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GEOFFSHATTOCKweekly

Metavision 3: Success

Jul
27
2009

Issue 314

Many words have been written and much money has been made around uncovering the so called ‘secrets of success’. Almost everyone has an opinion on what constitutes success, and certainly everyone wants to be one – whatever it means. In the end it seems to boil down to how this elusive, yet universally desired, commodity is measured. What units can you use to assess the levels of success in any given category?

On a basic level, success is defined by whatever prior targets and parameters are set. If your goal is to raise a defined amount of money by a specific date, then success is achieved if you stack up the right numbers; ‘on budget and on time’ is one perfectly valid way to measure success; indeed, as long as the measuring scale is clear before you start, then it is easy to define success.

In this piece I am suggesting that you step a bit further back and look, not just at a project or task, but a life, yours in fact, and consider what a successful life might be. As you take this metavision approach, numerous truths should emerge.

The first truth may involve considering that overall success is made up of a combination of successes along the way. As life proceeds, you attempt to navigate through a number of rites-of-passage. Just surviving the birth process could therefore be your first success. Then you might look at acquiring basic skills – walking, talking, feeding and dressing – all taken for granted now – but huge challenges at the time.

Moving through your journey, you may look at learning, achieving, qualifying, making friends,m building a life and earning money. Such, for many, are the building blocks of success. From the outside, the attributes of health, wealth, notoriety, or power are often applied to the meaning criteria.

The wealthy, wise, powerful and articulate high achievers often author the proverbs of success, based on their own stories, and this is the second truth that you might like to consider. Success is sometimes seen in proverbial forms.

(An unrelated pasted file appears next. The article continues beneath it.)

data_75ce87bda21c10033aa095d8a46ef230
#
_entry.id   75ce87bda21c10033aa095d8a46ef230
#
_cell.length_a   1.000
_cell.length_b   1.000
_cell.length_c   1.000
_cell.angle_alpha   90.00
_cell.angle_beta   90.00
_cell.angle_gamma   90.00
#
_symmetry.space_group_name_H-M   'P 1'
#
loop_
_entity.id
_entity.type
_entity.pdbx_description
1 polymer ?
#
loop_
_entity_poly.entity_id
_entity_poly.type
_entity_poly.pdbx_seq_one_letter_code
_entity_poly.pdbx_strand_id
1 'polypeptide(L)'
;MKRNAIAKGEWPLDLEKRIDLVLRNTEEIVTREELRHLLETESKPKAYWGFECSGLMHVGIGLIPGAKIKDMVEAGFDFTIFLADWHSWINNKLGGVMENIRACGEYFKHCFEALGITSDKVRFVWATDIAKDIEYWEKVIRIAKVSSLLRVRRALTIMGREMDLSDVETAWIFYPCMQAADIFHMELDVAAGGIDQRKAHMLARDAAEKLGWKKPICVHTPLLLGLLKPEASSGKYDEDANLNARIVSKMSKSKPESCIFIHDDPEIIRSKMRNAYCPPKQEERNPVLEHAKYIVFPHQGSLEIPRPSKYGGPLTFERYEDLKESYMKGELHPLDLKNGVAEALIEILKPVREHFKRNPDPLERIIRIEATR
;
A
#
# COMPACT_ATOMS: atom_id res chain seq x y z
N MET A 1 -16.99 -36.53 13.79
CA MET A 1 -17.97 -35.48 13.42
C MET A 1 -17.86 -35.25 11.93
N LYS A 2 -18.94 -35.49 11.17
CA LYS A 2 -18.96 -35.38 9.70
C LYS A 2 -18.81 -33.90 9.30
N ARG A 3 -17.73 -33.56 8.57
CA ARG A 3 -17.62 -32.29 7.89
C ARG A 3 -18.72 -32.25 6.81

Some examples of these proverbs are: “Never, never, never give up” (closely linked to “If at first you don’t succeed try again”); “To thine own self be true”; “It is better to have loved and lost than to have never loved at all”; “Follow your dreams”; “Gather good people around you”; “Persevere, overcome, be strong” etc, etc .

The list can be endless, but the themes have to do with overcoming, winning through, persevering and ending up victorious.

Far be it from me to criticise these criteria, for they have been forged in the fires of powerful experiences and collective wisdom. My question is about whether they are big enough. Stand back a bit further and you can see that history is littered with successful broken people. The early biblical characters were flawed in the extreme: Abraham, Isaac and Jacob were all deceivers; Moses was a murderer; David was an adulterer and a murderer; Sarah laughed at God. None of these were paragons of virtue and all revealed their dark and broken natures.

Heroes don’t always win in the end, stories have sad finishes and things just plain go wrong, but at the heart of the success lies a paradox. It seems that true success is not found in the victory but the surrender; it is not in ‘never giving up’, but in ‘always giving up’; it is more to do with abandonment than intransigence. Success seems to emanate from the quiet or shocking revelation that you can’t, not that you can. The truly blessed are the poor in spirit who have seen beyond a shadow of a doubt that the game of life is about a progressive casting of your life on the mercy of God, abandoning yourself to him in utter dependence and trust.

It is the walking into the furnace with no assurance that you will not be burned; it is the lying still while the surgeon cuts; it is the humble search of the suckling child and the unmoving position of the paralyzed as your friends lower you through the roof to the master of the house.

There is a strange power in this realisation of impotence which slowly or suddenly grips your soul with the knowledge that “without him you can do nothing”.

With him, however, is another matter. In all the beginnings God makes something out of nothing at all. This is the lesson from the first working week, and it is the third truth that I suggest you take into your next working week; it is the metavision which will enable you to be a radical believer.

I wish you every success.

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Series: Metavision
Module: 7
Season: -
Daily Guide: No

Tags: dependance, metavision, paradox, poor in spirit, success, supra-rational, trust

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Geoff Shattock

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